Thursday, January 31, 2008

Super Bowl Snacks - Bacon Horseradish Cheese

I thought I was finished with snacks for the Super Bowl, but you just can't have too many snacks!

Here's an easy thing to do with cheese. Scoop it into a bowl, pack it into a crock or mold it into a football shape. Serve with your favorite hearty crackers, crusty bread or bagels.

This is yummy stuff!


Bacon and Horseradish Cheese

Makes 2-1/2 cups cheese spread

3 tablespoons butter (margarine or oil not recommended)
1 onion, finely chopped (about 1/2 cup)
1 (12-16 oz.) package bacon (cooked, drained and coarsely crumbled)
2 (8 oz.) packages cream cheese (regular preferred but low fat or neuchatel will work, too)
2 teaspoons horseradish (or to taste)
Salt and pepper (to taste)

Melt butter in a frying pan over low heat. Add onions and cook till soft and transparent - about 5 minutes. Remove from heat and cool mixture to room temperature.

Meanwhile, using an electric mixer, beat cream cheese till fluffy. By hand, fold in cooled butter/onion mixture (scrape out pan well), crumbled bacon and horseradish. Taste. Stir in additional salt and pepper if desired. Refrigerate to blend flavors.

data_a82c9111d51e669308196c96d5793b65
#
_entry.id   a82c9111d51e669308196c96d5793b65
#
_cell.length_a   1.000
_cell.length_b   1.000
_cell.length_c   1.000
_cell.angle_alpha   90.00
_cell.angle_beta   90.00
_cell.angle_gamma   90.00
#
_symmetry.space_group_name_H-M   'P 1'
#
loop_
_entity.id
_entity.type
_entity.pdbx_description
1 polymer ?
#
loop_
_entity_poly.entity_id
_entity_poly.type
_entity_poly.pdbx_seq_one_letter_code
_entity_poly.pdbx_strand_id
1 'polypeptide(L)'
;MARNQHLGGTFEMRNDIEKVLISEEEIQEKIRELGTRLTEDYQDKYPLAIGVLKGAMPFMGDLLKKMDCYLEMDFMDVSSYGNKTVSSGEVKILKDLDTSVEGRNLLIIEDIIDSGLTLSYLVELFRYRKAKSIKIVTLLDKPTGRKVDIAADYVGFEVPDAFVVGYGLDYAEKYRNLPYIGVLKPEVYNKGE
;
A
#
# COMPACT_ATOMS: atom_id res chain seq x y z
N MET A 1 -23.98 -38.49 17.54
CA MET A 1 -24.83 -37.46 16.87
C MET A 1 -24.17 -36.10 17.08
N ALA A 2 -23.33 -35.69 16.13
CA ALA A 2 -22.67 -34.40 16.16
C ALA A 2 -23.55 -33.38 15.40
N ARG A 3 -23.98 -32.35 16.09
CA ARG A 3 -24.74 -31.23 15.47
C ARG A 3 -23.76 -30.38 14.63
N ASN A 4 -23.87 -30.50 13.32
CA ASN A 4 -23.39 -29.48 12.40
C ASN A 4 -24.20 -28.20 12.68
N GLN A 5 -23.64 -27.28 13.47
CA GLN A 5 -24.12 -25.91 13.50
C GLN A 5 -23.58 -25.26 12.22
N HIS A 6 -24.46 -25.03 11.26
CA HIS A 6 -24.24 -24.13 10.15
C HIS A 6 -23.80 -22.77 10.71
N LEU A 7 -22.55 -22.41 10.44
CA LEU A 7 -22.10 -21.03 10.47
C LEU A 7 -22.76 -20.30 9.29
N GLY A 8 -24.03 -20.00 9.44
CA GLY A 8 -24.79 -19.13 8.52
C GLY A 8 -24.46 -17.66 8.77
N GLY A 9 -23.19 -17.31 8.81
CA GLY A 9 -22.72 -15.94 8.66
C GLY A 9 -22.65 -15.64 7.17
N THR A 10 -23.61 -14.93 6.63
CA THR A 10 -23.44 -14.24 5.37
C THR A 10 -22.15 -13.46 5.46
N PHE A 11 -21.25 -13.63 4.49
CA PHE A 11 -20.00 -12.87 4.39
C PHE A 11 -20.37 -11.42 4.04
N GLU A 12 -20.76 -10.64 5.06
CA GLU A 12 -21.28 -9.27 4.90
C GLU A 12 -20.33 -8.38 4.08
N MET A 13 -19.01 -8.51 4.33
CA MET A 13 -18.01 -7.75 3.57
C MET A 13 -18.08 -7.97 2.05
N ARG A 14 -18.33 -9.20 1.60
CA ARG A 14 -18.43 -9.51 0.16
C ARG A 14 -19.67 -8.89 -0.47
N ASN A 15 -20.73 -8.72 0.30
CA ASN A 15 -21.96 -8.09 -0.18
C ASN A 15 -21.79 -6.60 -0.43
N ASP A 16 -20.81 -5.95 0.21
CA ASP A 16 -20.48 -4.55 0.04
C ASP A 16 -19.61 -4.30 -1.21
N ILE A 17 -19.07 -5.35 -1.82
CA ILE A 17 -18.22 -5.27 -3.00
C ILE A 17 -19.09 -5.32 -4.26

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Wednesday, January 30, 2008

Super Snacks for the Super Bowl

Hot and Sizzling Off Sides Onion Bagels

This is the easiest, cheapest, most impressive snack you'll ever make.

The recipe many sound strange but put these mundane ingredients together and you have a great snack! You probably have the fixings around right now!!

Makes 2
(Adjust the quantities for a crowd)

1 bagel (any type except sweet bagels - cut in half)
2 teaspoons yellow or brown mustard
2 teaspoons Miracle Whip
Onion slices to cover bagel (cut slices 1/4 inch thick)
1/4 teaspoon Mrs. Dash's Original Spice Blend
2 tablespoons mayonnaise (not Miracle Whip)

Position broiler rack so bagels will broil 2 inches from heat. Preheat broiler to high.

Spread cut side of each bagel half with 1 teaspoon mustard then 1 teaspoon Miracle Whip.

Cover entire top of each bagel half with slices of onion (overlapping a little is OK but don't pile).

Spread onion (and any parts of the bagel that the onion didn't cover) with mayonnaise. Use 1 tablespoon per bagel half even if you think it's too much.

Sprinkle 1/8 teaspoon spice blend over each half.

Broil, onion side up, 2-3 minutes or until mayonnaise sizzles and lightly browns. Watch carefully they'll burn quickly! The onions should be semi soft.

Serve immediately.

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Tuesday, January 29, 2008

Super Snack for The Super Bowl - New York Pizza

Laura Ruby, Editor of the Fauquier Weekender Newspaper, came up with the most marvelous idea for Super Bowl refreshments. She orders in food from the cities the teams represent and has it shipped Fed-Ex.